So they’re not going to change an actor because he can’t equalize. So
you have to make it work
Brett Stanley: [00:41:37] and so, so for you, I mean, you do stuff in the tank, you do stuff in the open water. Do you have a preference? Is there a, is there a place that you prefer
Bolivar Sanchez: [00:41:46] Honestly, I like to work. I like to work in the tank a hundred percent. It’s the safety of it, all, the, how we can control things. but I, but we shot a full, a complete movie in the water tank. that was the director’s patient. But the reality of it is that we need to shoot stuff in the ocean. So they have material to cut from the ocean to the water tank. So that on the films that we’re playing, like wear out, are out on the ocean. but I I’d rather work in the water. And again, I’d rather work on their water. That’s the truth.
Brett Stanley: [00:42:25] Yeah,
Bolivar Sanchez: [00:42:25] To me, it’s more challenging, more demanding. now I’m prepping a film where we’re going to crash a bunch of boats and a helicopter shooting at boats.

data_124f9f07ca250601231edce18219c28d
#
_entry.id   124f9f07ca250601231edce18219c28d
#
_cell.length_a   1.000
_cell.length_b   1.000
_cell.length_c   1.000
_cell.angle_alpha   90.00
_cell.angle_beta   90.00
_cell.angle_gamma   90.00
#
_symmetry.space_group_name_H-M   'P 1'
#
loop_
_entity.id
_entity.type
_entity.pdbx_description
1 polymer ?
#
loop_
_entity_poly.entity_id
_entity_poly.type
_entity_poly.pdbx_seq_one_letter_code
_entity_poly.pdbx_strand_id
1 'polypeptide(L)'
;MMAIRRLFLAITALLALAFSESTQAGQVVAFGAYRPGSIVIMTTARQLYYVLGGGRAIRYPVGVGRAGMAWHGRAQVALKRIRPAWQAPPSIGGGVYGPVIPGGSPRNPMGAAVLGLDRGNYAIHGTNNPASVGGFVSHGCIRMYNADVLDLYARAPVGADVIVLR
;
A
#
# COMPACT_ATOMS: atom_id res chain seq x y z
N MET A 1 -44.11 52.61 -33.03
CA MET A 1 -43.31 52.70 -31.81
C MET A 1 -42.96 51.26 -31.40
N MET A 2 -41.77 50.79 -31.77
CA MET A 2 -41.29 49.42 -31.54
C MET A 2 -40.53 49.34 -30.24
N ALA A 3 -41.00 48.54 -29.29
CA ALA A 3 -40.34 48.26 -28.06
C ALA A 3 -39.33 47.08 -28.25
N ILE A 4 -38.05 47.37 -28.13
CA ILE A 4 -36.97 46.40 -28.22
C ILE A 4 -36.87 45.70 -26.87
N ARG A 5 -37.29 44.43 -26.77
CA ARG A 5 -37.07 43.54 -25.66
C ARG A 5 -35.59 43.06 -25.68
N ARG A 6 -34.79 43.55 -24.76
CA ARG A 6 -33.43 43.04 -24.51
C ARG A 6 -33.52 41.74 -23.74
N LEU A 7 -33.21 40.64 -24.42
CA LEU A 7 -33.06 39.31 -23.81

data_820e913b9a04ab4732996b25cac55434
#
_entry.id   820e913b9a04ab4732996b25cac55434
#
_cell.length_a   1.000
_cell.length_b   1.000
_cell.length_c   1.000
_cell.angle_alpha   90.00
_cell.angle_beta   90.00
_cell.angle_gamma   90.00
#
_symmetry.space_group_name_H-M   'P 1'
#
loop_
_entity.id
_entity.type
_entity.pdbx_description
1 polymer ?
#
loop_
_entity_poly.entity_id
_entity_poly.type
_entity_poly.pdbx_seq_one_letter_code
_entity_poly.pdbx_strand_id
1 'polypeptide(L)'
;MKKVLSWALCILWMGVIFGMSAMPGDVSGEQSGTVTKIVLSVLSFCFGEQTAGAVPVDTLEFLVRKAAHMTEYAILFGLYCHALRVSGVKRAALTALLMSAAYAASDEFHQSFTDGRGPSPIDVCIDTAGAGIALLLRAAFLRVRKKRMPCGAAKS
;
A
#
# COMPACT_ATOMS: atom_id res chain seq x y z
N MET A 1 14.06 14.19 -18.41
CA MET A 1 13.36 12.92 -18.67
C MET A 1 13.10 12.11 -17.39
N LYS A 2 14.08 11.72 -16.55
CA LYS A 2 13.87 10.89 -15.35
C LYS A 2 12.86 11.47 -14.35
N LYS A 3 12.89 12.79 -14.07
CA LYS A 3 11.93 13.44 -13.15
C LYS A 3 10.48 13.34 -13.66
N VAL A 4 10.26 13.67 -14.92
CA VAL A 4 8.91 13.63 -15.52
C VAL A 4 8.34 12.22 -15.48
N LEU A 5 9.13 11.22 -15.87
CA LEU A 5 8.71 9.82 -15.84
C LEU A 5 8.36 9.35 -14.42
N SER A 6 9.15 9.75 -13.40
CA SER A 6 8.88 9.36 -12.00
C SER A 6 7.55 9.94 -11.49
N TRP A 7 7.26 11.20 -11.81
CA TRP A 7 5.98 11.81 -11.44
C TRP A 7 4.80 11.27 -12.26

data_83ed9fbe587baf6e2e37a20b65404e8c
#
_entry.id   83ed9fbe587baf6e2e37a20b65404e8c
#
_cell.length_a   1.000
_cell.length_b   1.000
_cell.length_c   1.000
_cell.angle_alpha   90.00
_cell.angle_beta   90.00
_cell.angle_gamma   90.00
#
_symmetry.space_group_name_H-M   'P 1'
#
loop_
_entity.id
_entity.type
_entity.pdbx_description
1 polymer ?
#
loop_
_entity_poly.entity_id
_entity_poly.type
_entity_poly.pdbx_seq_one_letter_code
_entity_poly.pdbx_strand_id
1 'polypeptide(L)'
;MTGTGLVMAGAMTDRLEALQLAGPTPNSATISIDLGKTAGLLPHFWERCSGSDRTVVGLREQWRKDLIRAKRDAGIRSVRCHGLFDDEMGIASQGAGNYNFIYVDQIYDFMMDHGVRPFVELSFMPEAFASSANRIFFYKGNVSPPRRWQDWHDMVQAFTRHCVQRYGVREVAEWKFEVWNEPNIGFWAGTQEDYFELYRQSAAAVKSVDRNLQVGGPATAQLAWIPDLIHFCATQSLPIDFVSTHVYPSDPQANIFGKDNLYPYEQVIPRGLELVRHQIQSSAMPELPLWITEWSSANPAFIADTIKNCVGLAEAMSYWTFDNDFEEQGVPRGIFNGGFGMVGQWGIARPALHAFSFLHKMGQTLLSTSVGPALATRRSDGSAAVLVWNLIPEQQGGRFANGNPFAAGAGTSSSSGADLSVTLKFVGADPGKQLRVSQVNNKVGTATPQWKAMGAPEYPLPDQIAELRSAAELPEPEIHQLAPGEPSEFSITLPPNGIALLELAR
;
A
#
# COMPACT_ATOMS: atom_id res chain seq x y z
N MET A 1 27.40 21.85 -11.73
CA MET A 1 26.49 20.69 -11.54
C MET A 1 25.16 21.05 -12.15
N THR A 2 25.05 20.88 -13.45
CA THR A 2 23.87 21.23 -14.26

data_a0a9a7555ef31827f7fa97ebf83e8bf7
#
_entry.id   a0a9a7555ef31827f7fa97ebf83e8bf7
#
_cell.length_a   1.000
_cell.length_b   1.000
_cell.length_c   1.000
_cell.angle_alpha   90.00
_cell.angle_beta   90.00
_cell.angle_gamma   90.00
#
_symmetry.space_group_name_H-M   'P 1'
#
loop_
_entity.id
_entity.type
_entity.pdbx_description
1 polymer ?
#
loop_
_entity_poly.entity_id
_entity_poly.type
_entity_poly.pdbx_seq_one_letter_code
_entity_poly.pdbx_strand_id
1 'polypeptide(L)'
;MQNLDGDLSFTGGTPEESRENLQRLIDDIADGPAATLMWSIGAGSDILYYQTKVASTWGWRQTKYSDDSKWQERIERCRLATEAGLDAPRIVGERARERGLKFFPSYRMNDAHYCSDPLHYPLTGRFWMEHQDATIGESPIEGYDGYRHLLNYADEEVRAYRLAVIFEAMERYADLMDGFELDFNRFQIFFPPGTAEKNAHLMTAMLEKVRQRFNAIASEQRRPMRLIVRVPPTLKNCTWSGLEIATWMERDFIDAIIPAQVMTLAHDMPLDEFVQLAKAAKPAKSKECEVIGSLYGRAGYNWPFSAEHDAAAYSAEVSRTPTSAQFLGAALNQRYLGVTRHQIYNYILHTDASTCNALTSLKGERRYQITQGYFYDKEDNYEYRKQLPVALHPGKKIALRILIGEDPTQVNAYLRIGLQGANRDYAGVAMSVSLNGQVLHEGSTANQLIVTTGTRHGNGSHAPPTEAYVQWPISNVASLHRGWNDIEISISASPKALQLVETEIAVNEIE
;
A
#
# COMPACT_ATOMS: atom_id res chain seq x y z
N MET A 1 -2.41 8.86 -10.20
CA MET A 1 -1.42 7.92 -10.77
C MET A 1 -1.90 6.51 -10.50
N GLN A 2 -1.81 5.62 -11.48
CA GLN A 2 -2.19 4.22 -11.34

So that’s fun.
Brett Stanley: [00:42:34] I see. And is that going to be in the tank?
Bolivar Sanchez: [00:42:37] we are playing, let’s say 95% out in the ocean and then for dialogue and stuff, we’re going to coming back to the water tank to, to get that coverage. it’s just easier and more control for even if like, if they have crane shots and they want to do more complex camera moves, it’s easier to achieve in the wintertime for sure.
But, we need to play this one, a lot of it, almost every single bit of it out in the ocean.
Brett Stanley: [00:43:04] So in terms of the effects, like we’re talking about triple X and, you know, motorbikes riding on the water and all that sort of stuff. How involved are you in the effects of stuff? Because you have things like water, you know, drop tanks and, you know, spray as an answer stuff. Is that your department or is someone else looking after all that stuff?
Bolivar Sanchez: [00:43:21] we have, let’s say the normal departments, stunts and special effects, and let’s say even VFX. and I work with every single one of them and even work with wardrobe department, you know, making sure that a certain type of wardrobe is safe or. if we’re going under water where we can hide a few weights or, but EMI, I, my department works with every single department when we are out in the ocean.